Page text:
Globozoospermia is a rare form of male infertility where men produce round-headed sperm that are incapable of fertilizing an oocyte naturally. In a previous study where we undertook a whole exome screen to define novel genetic causes of globozoospermia, we identified homozygous mutations in the gene PDCD2L. Two brothers carried a p.(Leu225Val) variant predicted to introduce a novel splice donor site, thus presenting PDCD2L as a potential regulator of male fertility. In this study, we generated a Pdcd2l knockout mouse to test its role in male fertility. Contrary to the phenotype predicted from its testis-enriched expression pattern, Pdcd2l null mice died during embryogenesis. Specifically, we identified that Pdcd2l is essential for post-implantation embryonic development. Pdcd2l2/2 embryos were resorbed at embryonic days 12.5-17.5 and no knockout pups were born, while adult heterozygous Pdcd2l males had comparable fertility to wildtype males. To specifically investigate the role of PDCD2L in germ cells, we employed Drosophila melanogaster as a model system. Consistent with the mouse data, global knockdown of trus, the fly ortholog of PDCD2L, resulted in lethality in flies at the third instar larval stage. However, germ cell-specific knockdown with two germ cell drivers did not affect male fertility. Collectively, these data suggest that PDCD2L is not essential for male fertility. By contrast, our results demonstrate an evolutionarily conserved role of PDCD2L in development.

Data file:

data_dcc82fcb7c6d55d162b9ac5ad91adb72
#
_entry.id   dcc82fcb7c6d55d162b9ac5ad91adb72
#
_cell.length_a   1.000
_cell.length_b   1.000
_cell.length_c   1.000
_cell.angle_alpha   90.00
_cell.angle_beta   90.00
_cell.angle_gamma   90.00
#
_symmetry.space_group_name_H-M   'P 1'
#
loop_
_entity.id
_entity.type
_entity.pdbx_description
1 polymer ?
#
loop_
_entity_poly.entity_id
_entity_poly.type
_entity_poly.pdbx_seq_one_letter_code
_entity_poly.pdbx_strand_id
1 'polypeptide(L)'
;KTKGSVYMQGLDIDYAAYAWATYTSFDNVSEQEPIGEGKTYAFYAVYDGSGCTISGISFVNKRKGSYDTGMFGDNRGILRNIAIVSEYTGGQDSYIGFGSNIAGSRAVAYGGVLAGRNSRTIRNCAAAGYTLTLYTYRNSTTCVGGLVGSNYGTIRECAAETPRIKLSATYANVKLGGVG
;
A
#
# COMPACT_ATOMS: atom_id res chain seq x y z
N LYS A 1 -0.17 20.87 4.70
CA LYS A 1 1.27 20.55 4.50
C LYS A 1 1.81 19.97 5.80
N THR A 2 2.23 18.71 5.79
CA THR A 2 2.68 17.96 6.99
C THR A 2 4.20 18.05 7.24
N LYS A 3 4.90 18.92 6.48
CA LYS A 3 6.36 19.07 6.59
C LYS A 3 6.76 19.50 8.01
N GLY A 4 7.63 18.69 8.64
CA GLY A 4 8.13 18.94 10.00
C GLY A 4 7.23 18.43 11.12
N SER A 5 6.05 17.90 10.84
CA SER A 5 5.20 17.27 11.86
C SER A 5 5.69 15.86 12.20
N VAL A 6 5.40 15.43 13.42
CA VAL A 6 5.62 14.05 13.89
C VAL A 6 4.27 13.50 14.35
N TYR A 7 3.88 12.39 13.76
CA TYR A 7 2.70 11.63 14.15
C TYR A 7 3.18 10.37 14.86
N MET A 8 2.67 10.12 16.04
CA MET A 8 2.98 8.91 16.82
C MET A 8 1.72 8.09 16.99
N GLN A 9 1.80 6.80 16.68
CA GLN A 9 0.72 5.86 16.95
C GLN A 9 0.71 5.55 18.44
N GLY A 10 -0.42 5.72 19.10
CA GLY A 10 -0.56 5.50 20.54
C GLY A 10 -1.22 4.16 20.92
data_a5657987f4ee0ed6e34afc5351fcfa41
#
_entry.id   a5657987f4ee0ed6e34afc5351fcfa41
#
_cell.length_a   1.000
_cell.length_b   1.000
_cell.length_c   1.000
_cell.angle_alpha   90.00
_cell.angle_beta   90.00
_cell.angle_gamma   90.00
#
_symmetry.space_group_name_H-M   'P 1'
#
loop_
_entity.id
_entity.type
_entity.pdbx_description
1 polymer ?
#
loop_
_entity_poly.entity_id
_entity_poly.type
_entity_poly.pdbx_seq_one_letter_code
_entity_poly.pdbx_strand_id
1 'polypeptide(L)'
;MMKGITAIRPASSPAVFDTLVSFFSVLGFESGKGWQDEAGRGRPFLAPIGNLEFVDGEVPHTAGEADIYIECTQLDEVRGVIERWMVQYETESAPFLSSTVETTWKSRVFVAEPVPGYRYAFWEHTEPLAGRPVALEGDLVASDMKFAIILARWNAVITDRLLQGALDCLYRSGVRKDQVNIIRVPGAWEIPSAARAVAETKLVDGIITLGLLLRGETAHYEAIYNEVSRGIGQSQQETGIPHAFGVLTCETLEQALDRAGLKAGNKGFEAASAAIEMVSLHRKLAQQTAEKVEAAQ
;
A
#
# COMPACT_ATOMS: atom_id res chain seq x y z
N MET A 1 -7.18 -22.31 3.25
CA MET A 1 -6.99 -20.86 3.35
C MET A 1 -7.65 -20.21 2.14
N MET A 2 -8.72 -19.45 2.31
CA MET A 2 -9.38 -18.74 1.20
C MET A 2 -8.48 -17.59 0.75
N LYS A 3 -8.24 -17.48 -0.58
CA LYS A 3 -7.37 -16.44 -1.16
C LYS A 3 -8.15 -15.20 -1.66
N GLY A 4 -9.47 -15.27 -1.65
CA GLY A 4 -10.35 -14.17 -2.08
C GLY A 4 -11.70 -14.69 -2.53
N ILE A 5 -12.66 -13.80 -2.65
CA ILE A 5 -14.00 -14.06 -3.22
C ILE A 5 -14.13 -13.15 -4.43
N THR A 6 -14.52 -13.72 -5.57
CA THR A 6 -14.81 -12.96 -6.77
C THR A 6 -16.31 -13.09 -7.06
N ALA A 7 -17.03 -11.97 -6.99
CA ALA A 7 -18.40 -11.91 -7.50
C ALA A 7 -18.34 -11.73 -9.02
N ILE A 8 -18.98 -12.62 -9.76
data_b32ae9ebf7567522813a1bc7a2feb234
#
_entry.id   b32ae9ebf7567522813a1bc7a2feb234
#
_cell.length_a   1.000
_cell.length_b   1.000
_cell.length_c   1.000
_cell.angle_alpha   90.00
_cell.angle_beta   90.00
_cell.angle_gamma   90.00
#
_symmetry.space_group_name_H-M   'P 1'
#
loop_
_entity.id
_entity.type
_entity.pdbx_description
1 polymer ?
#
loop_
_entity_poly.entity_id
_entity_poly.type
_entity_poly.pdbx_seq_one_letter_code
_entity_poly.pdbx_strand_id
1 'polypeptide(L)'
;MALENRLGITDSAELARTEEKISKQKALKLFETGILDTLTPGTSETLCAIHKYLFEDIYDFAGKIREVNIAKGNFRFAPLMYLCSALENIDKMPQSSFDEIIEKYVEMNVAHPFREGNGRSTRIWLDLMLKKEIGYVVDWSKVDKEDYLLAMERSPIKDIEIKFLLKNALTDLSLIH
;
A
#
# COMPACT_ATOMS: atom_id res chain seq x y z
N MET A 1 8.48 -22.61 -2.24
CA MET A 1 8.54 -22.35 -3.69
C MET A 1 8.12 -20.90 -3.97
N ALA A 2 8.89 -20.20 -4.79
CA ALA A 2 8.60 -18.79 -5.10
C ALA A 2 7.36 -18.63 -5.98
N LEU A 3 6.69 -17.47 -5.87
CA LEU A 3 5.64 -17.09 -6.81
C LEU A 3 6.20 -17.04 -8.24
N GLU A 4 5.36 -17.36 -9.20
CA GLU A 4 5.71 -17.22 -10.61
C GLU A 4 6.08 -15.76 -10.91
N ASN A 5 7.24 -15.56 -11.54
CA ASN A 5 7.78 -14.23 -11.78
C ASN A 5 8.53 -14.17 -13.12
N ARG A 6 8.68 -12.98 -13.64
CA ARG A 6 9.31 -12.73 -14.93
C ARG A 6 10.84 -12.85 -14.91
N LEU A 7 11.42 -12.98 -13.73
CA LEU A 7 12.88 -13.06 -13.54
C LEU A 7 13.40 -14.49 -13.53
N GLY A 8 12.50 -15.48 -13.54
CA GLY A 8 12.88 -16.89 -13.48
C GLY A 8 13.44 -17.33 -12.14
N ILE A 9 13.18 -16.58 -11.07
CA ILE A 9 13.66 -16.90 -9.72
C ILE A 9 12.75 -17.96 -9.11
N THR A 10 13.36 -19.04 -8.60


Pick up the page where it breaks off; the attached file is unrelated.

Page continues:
- Male infertility
- Sperm function